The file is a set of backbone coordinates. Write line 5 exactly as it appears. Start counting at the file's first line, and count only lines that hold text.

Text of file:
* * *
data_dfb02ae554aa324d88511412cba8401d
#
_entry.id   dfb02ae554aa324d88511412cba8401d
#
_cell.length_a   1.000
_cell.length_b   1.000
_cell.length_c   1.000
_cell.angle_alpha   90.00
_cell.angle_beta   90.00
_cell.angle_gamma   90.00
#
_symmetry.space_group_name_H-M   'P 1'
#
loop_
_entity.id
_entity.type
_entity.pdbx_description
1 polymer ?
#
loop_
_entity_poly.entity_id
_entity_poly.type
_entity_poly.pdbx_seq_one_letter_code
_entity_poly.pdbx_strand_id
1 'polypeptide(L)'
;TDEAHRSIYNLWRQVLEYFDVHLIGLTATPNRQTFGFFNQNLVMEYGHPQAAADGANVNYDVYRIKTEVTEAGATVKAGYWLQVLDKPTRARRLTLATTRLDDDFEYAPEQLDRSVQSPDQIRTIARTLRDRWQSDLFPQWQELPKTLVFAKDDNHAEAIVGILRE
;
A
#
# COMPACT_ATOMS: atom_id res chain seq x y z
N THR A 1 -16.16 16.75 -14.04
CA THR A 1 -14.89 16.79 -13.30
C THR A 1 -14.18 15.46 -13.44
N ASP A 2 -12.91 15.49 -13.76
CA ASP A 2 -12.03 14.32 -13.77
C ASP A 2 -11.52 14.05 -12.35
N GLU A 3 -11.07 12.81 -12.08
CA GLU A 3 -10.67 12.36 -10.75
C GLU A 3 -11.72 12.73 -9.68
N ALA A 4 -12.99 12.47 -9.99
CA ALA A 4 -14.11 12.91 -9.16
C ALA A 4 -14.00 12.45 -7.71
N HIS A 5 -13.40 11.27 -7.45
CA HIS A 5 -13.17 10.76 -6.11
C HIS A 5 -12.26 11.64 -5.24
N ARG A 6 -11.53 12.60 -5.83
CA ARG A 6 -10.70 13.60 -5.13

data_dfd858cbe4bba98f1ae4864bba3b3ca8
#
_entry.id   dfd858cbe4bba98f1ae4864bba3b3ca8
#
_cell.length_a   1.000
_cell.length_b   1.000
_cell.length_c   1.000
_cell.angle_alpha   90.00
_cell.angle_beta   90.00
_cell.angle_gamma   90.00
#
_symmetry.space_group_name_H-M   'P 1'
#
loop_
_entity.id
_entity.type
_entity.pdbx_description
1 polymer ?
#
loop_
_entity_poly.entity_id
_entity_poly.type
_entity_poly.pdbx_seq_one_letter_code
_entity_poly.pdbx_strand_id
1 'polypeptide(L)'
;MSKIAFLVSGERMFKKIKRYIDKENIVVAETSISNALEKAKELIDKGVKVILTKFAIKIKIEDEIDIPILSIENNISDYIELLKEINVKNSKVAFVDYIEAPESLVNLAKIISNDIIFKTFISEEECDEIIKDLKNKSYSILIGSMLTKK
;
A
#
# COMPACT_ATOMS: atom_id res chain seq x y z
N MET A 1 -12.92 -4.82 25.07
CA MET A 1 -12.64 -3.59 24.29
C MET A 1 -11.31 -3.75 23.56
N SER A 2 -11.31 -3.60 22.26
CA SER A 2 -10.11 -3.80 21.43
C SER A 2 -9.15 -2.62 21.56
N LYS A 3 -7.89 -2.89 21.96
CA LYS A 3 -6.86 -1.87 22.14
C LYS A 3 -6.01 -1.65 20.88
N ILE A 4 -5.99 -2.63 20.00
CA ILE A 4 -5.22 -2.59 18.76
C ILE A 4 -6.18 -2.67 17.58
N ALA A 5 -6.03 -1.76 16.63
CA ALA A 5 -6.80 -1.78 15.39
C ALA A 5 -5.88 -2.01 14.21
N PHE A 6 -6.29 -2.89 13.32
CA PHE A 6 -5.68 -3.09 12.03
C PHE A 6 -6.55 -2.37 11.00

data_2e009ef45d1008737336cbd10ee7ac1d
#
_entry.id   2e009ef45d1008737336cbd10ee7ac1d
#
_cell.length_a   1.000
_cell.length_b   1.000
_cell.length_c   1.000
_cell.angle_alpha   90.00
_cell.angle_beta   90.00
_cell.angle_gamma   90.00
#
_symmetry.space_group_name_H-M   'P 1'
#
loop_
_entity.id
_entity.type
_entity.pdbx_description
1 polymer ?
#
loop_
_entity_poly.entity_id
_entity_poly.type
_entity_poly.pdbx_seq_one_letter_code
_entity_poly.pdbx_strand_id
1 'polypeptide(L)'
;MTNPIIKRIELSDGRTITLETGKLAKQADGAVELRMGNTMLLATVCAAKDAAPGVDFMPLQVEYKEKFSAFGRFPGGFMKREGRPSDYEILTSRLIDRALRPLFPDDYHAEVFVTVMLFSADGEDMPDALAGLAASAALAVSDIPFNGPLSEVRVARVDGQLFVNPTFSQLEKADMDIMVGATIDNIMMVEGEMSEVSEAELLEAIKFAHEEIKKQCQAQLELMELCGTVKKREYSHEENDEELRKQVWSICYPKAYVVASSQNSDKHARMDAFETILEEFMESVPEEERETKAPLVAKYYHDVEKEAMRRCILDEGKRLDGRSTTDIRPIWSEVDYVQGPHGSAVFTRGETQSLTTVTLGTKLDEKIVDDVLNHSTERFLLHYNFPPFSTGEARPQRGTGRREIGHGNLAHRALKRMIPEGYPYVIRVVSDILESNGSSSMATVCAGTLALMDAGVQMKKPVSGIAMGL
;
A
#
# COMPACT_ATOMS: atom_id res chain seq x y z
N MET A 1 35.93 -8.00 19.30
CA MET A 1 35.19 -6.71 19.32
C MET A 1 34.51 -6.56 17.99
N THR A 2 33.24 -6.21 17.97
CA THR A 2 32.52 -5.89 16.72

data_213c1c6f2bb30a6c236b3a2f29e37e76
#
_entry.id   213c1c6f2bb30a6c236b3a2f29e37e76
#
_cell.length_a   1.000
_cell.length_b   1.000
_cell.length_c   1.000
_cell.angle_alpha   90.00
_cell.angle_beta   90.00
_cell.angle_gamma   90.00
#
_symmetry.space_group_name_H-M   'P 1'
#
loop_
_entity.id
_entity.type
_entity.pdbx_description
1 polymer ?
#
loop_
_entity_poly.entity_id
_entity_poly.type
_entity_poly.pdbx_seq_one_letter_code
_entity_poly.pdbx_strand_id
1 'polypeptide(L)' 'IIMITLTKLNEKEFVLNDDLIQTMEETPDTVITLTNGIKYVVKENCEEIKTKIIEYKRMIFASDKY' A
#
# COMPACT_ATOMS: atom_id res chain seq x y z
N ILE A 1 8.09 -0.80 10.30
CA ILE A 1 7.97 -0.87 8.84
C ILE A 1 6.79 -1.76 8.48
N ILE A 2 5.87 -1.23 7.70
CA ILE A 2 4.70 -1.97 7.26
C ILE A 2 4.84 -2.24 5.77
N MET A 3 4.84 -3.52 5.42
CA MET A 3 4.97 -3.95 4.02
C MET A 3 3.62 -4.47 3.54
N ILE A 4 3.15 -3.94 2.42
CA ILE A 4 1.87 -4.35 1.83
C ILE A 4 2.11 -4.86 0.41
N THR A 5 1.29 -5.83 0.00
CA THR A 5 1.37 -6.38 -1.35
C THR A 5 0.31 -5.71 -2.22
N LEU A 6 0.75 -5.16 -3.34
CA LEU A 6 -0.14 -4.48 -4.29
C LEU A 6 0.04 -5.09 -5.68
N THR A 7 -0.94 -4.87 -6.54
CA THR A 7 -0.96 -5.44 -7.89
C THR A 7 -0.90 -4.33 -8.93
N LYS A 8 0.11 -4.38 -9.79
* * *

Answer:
_cell.length_a   1.000